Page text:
We are unable to store all the information we process daily in our minds. Or even if we can actually store it, it is impossible to retrieve it quickly. Therefore quick (online) reference sources are such frequent destinations for people of all professions and areas of expertise.
This post looks at three ways to quicker access some popular online reference sources in Firefox:
LookItUp is a feature-rich Greasemonkey script that allows you to access multiple reference sources with one click of a mouse:
- Just install the script.
- Select any term on the page;
- Use any of the default keys to look the word up in one of the reference sources.
Here are a few most useful shortcuts available:
- w – look it up in Wikipedia.
- d – look it up in Google definitions.
- u – look it up in Urban dictionary.
- m – look it up in Merriam-Webster dictionary.
- i – look it up in Google images.
Naturally, you can add any reference sources or change the shortcuts from the script option accessed by going to : Tools -> Greasemonkey -> User Script Commands -> LookItUp settings:
There you can:
- Add a new source by clicking the “New site” button (or add pre-defined sources from the right panel);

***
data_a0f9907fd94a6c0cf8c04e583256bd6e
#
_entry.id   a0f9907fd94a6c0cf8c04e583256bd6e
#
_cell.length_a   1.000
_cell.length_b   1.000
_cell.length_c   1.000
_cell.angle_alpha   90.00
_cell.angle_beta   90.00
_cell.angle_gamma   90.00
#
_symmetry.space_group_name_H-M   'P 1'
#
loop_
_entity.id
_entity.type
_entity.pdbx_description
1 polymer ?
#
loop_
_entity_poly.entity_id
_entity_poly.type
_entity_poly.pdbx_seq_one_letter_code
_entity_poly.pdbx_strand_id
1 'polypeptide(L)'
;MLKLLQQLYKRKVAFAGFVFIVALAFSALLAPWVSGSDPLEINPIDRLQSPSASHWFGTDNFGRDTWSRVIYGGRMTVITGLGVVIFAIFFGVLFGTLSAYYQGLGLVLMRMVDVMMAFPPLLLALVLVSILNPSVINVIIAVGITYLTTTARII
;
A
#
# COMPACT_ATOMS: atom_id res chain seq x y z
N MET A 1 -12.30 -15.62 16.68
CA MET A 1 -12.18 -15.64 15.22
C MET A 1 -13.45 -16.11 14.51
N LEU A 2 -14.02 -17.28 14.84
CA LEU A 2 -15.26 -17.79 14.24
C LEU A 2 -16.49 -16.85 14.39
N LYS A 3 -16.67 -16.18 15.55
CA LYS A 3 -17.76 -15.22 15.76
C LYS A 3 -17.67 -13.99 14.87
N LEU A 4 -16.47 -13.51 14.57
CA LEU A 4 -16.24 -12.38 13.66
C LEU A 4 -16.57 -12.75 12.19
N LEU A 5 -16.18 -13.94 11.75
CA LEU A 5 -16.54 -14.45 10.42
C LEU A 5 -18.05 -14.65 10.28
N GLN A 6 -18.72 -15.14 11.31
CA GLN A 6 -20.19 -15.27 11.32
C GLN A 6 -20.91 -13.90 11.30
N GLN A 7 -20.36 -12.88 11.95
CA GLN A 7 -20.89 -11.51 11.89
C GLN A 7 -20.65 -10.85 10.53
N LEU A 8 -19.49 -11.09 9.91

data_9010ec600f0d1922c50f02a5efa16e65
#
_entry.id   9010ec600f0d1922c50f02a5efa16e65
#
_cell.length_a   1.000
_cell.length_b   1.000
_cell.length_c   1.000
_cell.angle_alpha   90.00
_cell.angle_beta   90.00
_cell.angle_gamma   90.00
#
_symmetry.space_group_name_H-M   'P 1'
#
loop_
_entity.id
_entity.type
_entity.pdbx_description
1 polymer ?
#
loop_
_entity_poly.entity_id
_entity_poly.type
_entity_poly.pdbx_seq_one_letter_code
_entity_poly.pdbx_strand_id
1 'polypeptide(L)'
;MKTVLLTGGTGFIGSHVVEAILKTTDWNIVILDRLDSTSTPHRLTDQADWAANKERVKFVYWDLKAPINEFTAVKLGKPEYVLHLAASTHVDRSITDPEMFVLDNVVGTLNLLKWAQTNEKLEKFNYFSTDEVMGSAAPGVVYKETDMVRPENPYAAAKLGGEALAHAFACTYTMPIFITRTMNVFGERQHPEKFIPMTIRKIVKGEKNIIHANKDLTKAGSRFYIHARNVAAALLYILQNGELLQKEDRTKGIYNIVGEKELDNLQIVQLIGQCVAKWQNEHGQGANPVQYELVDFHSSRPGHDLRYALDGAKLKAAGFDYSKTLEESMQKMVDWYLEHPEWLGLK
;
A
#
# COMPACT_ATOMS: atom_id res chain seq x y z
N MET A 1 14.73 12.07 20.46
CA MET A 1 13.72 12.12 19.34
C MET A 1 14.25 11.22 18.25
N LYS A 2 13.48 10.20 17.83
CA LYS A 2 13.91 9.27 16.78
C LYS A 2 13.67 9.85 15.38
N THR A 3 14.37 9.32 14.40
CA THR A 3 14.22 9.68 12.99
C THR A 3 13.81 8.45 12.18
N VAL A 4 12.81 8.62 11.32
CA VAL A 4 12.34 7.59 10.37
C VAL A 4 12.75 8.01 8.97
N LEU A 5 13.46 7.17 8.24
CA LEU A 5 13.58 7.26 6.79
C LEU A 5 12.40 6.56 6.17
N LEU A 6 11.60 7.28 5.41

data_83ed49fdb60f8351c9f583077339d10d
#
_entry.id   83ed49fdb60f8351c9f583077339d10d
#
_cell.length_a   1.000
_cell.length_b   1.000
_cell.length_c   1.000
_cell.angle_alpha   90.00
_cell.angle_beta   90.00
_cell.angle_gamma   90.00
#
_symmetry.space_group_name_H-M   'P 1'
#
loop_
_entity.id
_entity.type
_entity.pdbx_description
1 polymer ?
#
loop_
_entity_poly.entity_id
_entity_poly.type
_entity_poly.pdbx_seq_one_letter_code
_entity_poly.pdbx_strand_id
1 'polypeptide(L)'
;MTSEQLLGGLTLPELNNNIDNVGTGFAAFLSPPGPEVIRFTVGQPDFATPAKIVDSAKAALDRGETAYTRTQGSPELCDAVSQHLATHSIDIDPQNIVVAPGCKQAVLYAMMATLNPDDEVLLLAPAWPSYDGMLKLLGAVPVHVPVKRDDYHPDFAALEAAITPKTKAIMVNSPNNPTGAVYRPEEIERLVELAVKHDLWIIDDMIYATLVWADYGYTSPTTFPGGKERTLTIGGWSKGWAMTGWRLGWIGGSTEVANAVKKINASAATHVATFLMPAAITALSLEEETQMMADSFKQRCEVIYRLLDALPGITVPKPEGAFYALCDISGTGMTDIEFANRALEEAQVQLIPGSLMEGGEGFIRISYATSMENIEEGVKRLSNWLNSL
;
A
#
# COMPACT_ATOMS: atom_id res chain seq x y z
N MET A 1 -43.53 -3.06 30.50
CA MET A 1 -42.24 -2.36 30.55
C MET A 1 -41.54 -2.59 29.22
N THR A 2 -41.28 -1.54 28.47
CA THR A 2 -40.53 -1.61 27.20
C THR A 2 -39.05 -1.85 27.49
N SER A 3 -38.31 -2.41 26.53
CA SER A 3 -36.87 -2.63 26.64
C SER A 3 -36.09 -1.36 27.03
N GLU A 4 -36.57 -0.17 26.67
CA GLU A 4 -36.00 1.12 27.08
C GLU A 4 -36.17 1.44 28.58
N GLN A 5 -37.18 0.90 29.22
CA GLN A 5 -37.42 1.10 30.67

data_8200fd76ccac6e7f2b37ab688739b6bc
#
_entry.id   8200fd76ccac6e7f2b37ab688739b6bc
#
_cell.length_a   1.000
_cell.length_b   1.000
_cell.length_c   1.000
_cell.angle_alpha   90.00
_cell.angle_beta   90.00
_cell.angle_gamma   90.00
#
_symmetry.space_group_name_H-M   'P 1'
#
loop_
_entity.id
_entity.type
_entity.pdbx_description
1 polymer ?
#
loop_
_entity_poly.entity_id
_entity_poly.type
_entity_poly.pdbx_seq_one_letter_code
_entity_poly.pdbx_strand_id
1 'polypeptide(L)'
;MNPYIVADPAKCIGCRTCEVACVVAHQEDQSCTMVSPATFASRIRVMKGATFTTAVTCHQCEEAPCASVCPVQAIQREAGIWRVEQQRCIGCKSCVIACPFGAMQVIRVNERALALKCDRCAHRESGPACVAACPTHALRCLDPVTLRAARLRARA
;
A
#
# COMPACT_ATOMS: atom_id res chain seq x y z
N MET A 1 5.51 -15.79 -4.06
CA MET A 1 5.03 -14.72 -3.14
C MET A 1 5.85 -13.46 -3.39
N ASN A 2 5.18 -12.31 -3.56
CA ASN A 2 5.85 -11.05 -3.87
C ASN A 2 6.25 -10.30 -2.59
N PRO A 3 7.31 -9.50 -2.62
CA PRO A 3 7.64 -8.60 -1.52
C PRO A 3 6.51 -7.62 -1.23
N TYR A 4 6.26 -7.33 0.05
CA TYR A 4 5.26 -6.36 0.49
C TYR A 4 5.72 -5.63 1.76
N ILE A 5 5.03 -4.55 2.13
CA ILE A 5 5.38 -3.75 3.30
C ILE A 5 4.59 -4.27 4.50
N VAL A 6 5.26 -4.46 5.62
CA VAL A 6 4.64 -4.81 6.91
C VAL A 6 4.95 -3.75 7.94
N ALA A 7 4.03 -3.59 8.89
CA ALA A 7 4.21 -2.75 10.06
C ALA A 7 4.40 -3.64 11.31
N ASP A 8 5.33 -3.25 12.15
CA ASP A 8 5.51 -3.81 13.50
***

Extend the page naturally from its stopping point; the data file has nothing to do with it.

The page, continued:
- Move the sources up and down;
- Change keys;
- Change the width of the reference sidebar panel
Similar FireFox addon: Wikilook is a Wikipedia and Wiktionary look-up tool that defines words for you without the need to open new tabs or windows.
2. Google Search Sidebar
This Greasemonkey script shows Wikipedia search results each time you search for something on Google. Wikipedia entries are displayed in the right-hand panel.
There are other FireFox addons that do pretty much the same:
- Googlepedia: shows you a relevant Wikipedia article along with your search results;
- : each time you search, this tool shows related results from other sites including Wikipedia, Flickr, Gmail, Facebook, etc.
3. Inline Google Definitions
Google definitions aggregate information from multiple reference sources and glossaries, therefore it is so useful to have them to hand. Luckily there’s a FireFox addon that integrates Google definitions in Firefox and does it without adding any clutter.
Inline Google Definitions: with it, you can access Google definitions via the right-click context menu. Just select any term, right-click and select “Inline Definitions“, a tiny window appears listing all the definitions (I wish there was an option to open links to the definition sources in a new tab):
A similar addon: Define FireFox addon allows you to search the definition of the highlighted text at Google (but opens the search results in the new tab).
Do you use any hacks to quickly access your favorite reference sources? Please share them with us!
Image Credits: storyvillegirl